Toddler Bed

Introduction: Toddler Bed

This humble little toddler bed was the product of desperation. As married students we had little money for our growing family. Our second son was outgrowing his bassinet and our #1 son was to the point of crawling out of the crib. This was the result of invention with little money and few tools.

Advantages: For a toddlers first bed it is nearly impossible to fall out of. The closer a child rolls to the edge, the steeper the climb to fall out.

Durable: This bed has been used as the first bed for most of our 9 children. It has gone to Grandma's and has gone camping with us.

Portable: Packs up and stores easily- no tools for assembly. Just two ends, two dowels and the cover.

Materials: 2 - 8' 2x4 ( one for each end)

2- 4' x 11/4 inch dowels

1 - 4' x 1/2 inch dowel

Fabric: 45 x 40 inches

Tools: Saw (hand or electric), drill, 1 " and 1/2 " drill bits, a square, belt sander or pocket knife, sand paper, paint (optional) sewing machine and supplies - pins, scissors etc.

Step 1: Step 1 - Build the Ends

Horizontals are 30 inches long - cut 4

verticals are 14 inches - cut 4

Outside edge for the verticals is 4 inches from each end even with top and bottom edges. Make sure the verticals and uprights are square. Drill holes as close to vertical as possible.

Drill 1/2 inch holes one at a time. Coat a 3 inch piece of 1/2 inch dowel with white glue or carpenters glue.Hammer into place. Now re-check for square and drill the second hole for the 1/2 inch dowel before the glue sets on your first dowel.

Place dowels on diagonal for maximum strength.Repeat for each corner of the bed. Bolts would work but this bed has been actively used for about 18 years and is still solid.

When I built this I just coated a few inches of dowel and pounded it in the hole until it was flush with the bottom 2x4 and cut it off flush with a hand saw.

Just a quick note here: This bed is for a TODDLER not Martha Stewart! Yes it would look better with legs instead of a 2x4 across the floor. When you are done the base for the bed will be wider than the actual sleeping surface available to your child. That means that while sleeping they can't tip it over!

Step 2: Step 2 Drill Hole and Fit Bed Rails.

When you have the ends finished stand them up and take a look at them. If you haven't drilled the holes for the larger dowels yet then now is the time to figure out which way you want to be up on your end boards. Verticals go to the outside to limit the amount of things you want him to bang his head on so as to have an excuse to get you up in the middle of the night!

Center the spot where you want to have your bed rails. I put mine 2 inches in from the end and 1 1/2 inches from the top. Drill a 1" hole through your horizontal pieces. This needs to be as close to perpendicular as possible. Otherwise you will have problems every time you assemble your bed.

Fit the dowel to the holes by reducing the final three inches on each end of the large dowels to fit in the 1 inch diameter holes.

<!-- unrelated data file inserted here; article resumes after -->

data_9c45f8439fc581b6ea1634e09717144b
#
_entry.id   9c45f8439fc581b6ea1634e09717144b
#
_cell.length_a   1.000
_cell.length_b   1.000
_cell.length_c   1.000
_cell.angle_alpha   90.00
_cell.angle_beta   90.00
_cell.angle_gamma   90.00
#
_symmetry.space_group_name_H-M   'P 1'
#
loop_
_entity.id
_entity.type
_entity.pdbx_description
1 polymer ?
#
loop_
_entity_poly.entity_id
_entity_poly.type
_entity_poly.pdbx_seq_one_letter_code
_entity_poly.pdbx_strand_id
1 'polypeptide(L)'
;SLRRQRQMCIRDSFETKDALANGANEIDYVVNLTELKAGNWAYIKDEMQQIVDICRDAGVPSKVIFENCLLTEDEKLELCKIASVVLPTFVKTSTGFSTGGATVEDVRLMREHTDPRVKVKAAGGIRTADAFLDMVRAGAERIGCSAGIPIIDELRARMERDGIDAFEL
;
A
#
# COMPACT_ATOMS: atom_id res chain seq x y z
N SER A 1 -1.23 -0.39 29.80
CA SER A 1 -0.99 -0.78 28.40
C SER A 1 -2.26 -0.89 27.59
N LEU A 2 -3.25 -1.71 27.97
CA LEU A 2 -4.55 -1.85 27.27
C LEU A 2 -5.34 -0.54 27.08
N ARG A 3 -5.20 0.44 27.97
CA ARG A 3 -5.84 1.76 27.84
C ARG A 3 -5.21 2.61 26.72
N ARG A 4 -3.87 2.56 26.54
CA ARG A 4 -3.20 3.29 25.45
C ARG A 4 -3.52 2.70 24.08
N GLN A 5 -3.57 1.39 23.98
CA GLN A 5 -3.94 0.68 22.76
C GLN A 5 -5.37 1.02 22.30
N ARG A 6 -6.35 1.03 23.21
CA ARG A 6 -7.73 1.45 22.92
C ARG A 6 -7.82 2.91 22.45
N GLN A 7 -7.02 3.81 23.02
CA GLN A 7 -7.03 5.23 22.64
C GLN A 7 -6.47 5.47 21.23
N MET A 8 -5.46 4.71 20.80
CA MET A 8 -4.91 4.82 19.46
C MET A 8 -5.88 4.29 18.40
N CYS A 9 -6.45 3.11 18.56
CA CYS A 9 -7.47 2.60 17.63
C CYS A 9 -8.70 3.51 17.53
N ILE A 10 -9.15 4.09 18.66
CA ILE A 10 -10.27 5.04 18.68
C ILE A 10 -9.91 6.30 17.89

Way back when I whittled them down with a pocket knife and smoothed out with sandpaper. An easier way would be use a belt sander. Take your time. You want this to be a snug fit. In all the years we have used the bed we have had an end fall off only once.

Step 3: Step 3 - Build a Cover

We used a heavy cotton cover for the bed. Anything about the weight of good denim will work. Cut a piece of fabric 45 x 40 inches. Hem the ends to fit inside your bed by folding the ends in 2 x and using two seams. The current cover is 41 inches long after hemming. Hem the sides by making folding in and sewing 3 1/2 - 4 inches from one side. Run two seams to make a four inch sleeve for the dowels to go through. After you have one sleeve sewn slide a dowel through it and install on your bed. Fold over the other dowel. Cut to fit leaving enough fabric for a 4 inch sleeve. You will want to the fabric to be snug. When I built this cover it was too loose. To fix that I ran a seam down the outside. It was far easier than unpicking the seams already sewn. The effect looks like a decorative edge.

Step 4: Step 4 Assembly

Lay one end down on the floor with verticals down. Insert the 4 foot dowels in their respective holes. Slide the cover over them. Add the other end. It should take some wiggling to get the end on with the cover installed and tight.

When our children were wetting through on a regular basis we would bed them down on a bath towel. When that one gets wet we would swap out towels. When the bed gets wet overnight the cover came off and went in the wash. Consider making a spare so your toddler can have his nap while the other is in the dryer.

Our grandson is four months old and safely sleeps through the night in it when he comes to visit.

Never did get around to painting it. Good idea to sand and paint. It will look better than the original, but ours works just fine as is.

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    2 Discussions


    4 years ago

    As a grandparent of 4 who have all tried the toddler beds , this is a great design! Not only does it keep them from falling out of bed, its like a big hug which gives them the extra support they need during the transition. Great job!


    6 years ago on Introduction

    I like the fact that you figured out how to keep a toddler from rolling out, that's pretty dang important....! Nice work!!!